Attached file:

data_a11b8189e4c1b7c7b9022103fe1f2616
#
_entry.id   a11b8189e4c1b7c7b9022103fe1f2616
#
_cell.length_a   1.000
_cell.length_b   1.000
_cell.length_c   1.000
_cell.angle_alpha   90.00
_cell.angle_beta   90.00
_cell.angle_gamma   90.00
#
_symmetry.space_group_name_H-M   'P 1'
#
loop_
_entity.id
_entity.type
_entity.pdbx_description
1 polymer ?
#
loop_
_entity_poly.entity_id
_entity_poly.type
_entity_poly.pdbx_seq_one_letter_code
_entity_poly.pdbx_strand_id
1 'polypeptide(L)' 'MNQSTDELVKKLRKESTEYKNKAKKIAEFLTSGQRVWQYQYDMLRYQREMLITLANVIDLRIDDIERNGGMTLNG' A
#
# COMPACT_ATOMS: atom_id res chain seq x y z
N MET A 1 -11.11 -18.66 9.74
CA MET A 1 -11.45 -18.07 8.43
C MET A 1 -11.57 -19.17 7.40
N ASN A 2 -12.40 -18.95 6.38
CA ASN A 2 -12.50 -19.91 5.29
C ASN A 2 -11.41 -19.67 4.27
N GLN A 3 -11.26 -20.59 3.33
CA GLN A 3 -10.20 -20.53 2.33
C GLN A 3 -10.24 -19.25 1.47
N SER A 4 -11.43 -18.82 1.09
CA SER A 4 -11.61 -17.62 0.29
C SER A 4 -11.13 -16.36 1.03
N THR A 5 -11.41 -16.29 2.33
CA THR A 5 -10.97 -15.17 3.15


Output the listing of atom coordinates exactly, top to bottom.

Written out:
data_a11b8189e4c1b7c7b9022103fe1f2616
#
_entry.id   a11b8189e4c1b7c7b9022103fe1f2616
#
_cell.length_a   1.000
_cell.length_b   1.000
_cell.length_c   1.000
_cell.angle_alpha   90.00
_cell.angle_beta   90.00
_cell.angle_gamma   90.00
#
_symmetry.space_group_name_H-M   'P 1'
#
loop_
_entity.id
_entity.type
_entity.pdbx_description
1 polymer ?
#
loop_
_entity_poly.entity_id
_entity_poly.type
_entity_poly.pdbx_seq_one_letter_code
_entity_poly.pdbx_strand_id
1 'polypeptide(L)' 'MNQSTDELVKKLRKESTEYKNKAKKIAEFLTSGQRVWQYQYDMLRYQREMLITLANVIDLRIDDIERNGGMTLNG' A
#
# COMPACT_ATOMS: atom_id res chain seq x y z
N MET A 1 -11.11 -18.66 9.74
CA MET A 1 -11.45 -18.07 8.43
C MET A 1 -11.57 -19.17 7.40
N ASN A 2 -12.40 -18.95 6.38
CA ASN A 2 -12.50 -19.91 5.29
C ASN A 2 -11.41 -19.67 4.27
N GLN A 3 -11.26 -20.59 3.33
CA GLN A 3 -10.20 -20.53 2.33
C GLN A 3 -10.24 -19.25 1.47
N SER A 4 -11.43 -18.82 1.09
CA SER A 4 -11.61 -17.62 0.29
C SER A 4 -11.13 -16.36 1.03
N THR A 5 -11.41 -16.29 2.33
CA THR A 5 -10.97 -15.17 3.15